Following this panel discussion (25 minutes), a break-out will divide the wider groups into smaller groups who will brainstorm responses (15 minutes) to these questions and identify the following: positive examples of enforcement of international human rights norms on the internet, gaps, blind sports and areas for jurisprudence, obstacles to enforcement and lessons learned from engagement.
Finally, the moderator will facilitate a summary of the main examples, lessons learned and gaps in order to help push forward more effective and informed human rights standard setting for the internet.
The panel and interactive break-out format will enable to have a dynamic and interactive conversation with both expert speakers and draw on the experience of the audience. The moderator has experience in managing both panels and break-out sessions and will make sure the speakers provide brief interventions to kick off the debate, after which both audience participants and online participants will have the opportunity to contribute to the discussion through a structured break-out session, which will then be summarised by the moderator.
The policy question that this workshop addresses is one of the most pertinent to the IGF, namely who are the main players setting internet governance standards now?
Since the IGF was first founded, there have been huge shifts in the policy landscape. Private actors, including global tech companies continue to play an important role in internet governance at the global level, but there has also been a noticeable attempt by state actors to regulate the internet: this includes by passing laws and policies which introduce, for example, new obligations on companies that provide internet-based services. Meanwhile, courts have gained confidence and expertise in asserting the rule of law online, defining regional norms that increasingly reach globally and taking on challenging technical problems. For example, in 2014 the European Court for Human Rights determined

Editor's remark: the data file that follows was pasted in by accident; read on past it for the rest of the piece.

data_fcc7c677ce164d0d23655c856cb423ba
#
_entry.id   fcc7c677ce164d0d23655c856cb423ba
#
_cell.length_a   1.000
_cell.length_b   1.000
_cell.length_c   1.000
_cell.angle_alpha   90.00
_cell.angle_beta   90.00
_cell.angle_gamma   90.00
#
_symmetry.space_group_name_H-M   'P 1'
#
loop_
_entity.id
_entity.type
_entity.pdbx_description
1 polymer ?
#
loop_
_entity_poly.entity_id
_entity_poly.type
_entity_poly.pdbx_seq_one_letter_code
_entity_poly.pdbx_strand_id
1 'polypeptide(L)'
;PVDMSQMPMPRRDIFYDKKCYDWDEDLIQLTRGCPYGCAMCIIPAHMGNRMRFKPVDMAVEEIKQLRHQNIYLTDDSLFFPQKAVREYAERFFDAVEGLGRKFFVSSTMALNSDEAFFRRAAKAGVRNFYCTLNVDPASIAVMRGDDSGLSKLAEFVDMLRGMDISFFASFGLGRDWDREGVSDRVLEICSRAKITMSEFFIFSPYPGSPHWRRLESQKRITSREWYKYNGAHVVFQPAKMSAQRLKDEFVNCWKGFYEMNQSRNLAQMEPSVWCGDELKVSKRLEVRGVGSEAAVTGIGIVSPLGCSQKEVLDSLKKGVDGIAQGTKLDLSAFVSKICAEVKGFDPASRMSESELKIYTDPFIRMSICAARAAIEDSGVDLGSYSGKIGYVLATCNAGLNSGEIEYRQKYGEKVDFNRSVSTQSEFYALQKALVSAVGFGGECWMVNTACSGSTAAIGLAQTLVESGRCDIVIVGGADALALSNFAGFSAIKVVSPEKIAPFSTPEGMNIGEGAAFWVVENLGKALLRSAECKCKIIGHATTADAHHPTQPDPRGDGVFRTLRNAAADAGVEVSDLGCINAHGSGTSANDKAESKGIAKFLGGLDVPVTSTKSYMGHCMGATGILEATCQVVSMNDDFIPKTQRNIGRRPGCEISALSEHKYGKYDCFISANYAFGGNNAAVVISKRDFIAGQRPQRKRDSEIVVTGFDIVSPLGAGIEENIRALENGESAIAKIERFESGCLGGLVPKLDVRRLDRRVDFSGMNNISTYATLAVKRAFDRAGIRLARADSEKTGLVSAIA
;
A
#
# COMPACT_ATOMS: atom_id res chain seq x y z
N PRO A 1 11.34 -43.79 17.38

that a user -generated news portal is a publisher liable for the comments of its readers in Delfi v Estonia. In the same year, the Argentine Supreme Court ruling of Belén Rodriguez v. Google also contributed to the setting of standards on the liability of search engines for third-party content.
Further, the internet and digital technologies are discussed in an increasing number of multilateral and global fora. In 2017 the G20 held the first digital ministerial conference ahead of the Leaders Summit. In 2018, the ITU Plenipotentiary will consider and decide on a number of issues related to the internet’s development and governance. Finally, there are also initiatives at technical standard setting bodies which are discussing integration of human rights frameworks and internet protocols. Meanwhile, what is the role for civil society in the development of norms and standards considering the proliferation of these spaces?
This session builds on a number of prior workshops and discussions that have sought to identify the main players in the internet governance landscape and determine the roles they are playing. It builds on and complements the work of the Dynamic Coalition on Publicness and its work on the right to be forgotten and the role of courts, as well as Content Regulation and Private Ordering at Internet Governance Institutions (WS # 67 at IGF 2017) the Role of Judiciary Systems and Internet Governance (WS 162 at IGF 2016) Can civil society impact global internet governance (WS 68 at IGF 2015) and Who governs the Internet: How people can have a voice (WS 36 at IGF 2014), among many others.
The organisers will study the content of these sessions in order to ensure that the workshop builds on the discussions which have already taken place within the IGF on the relevant issues to be covered by this session, and in order to meaningfully advance the discussion.
A remote moderator will be in permanent contact with remote participants and update them on the progress of the session. Remote participants will be encouraged to feed into the discussion, and their comments and remarks will be fed back to the room to incorporate them in the discussion.
There will be a specific segment of the session dedicated to receiving questions from remote participants, to make sure they have opportunities to intervene and engage. The remote moderator is experienced and has remote moderated four IGF sessions to date.